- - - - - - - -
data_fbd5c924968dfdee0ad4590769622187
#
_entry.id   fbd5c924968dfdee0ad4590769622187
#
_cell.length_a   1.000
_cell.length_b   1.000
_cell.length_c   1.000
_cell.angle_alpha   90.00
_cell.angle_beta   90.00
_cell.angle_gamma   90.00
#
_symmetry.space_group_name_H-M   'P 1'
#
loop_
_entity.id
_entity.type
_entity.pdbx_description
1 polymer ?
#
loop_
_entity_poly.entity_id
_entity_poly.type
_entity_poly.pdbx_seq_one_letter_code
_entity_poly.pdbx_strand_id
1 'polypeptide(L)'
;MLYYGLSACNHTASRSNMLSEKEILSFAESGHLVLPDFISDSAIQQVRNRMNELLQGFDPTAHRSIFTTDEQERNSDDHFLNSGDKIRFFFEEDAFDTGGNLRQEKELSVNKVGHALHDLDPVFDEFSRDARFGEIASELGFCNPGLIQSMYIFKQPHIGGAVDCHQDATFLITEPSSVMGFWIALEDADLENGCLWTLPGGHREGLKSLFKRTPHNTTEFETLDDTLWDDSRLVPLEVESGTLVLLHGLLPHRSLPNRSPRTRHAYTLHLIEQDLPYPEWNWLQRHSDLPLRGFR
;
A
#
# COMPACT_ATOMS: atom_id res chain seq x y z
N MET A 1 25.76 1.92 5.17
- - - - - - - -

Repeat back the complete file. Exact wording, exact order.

data_fbd5c924968dfdee0ad4590769622187
#
_entry.id   fbd5c924968dfdee0ad4590769622187
#
_cell.length_a   1.000
_cell.length_b   1.000
_cell.length_c   1.000
_cell.angle_alpha   90.00
_cell.angle_beta   90.00
_cell.angle_gamma   90.00
#
_symmetry.space_group_name_H-M   'P 1'
#
loop_
_entity.id
_entity.type
_entity.pdbx_description
1 polymer ?
#
loop_
_entity_poly.entity_id
_entity_poly.type
_entity_poly.pdbx_seq_one_letter_code
_entity_poly.pdbx_strand_id
1 'polypeptide(L)'
;MLYYGLSACNHTASRSNMLSEKEILSFAESGHLVLPDFISDSAIQQVRNRMNELLQGFDPTAHRSIFTTDEQERNSDDHFLNSGDKIRFFFEEDAFDTGGNLRQEKELSVNKVGHALHDLDPVFDEFSRDARFGEIASELGFCNPGLIQSMYIFKQPHIGGAVDCHQDATFLITEPSSVMGFWIALEDADLENGCLWTLPGGHREGLKSLFKRTPHNTTEFETLDDTLWDDSRLVPLEVESGTLVLLHGLLPHRSLPNRSPRTRHAYTLHLIEQDLPYPEWNWLQRHSDLPLRGFR
;
A
#
# COMPACT_ATOMS: atom_id res chain seq x y z
N MET A 1 25.76 1.92 5.17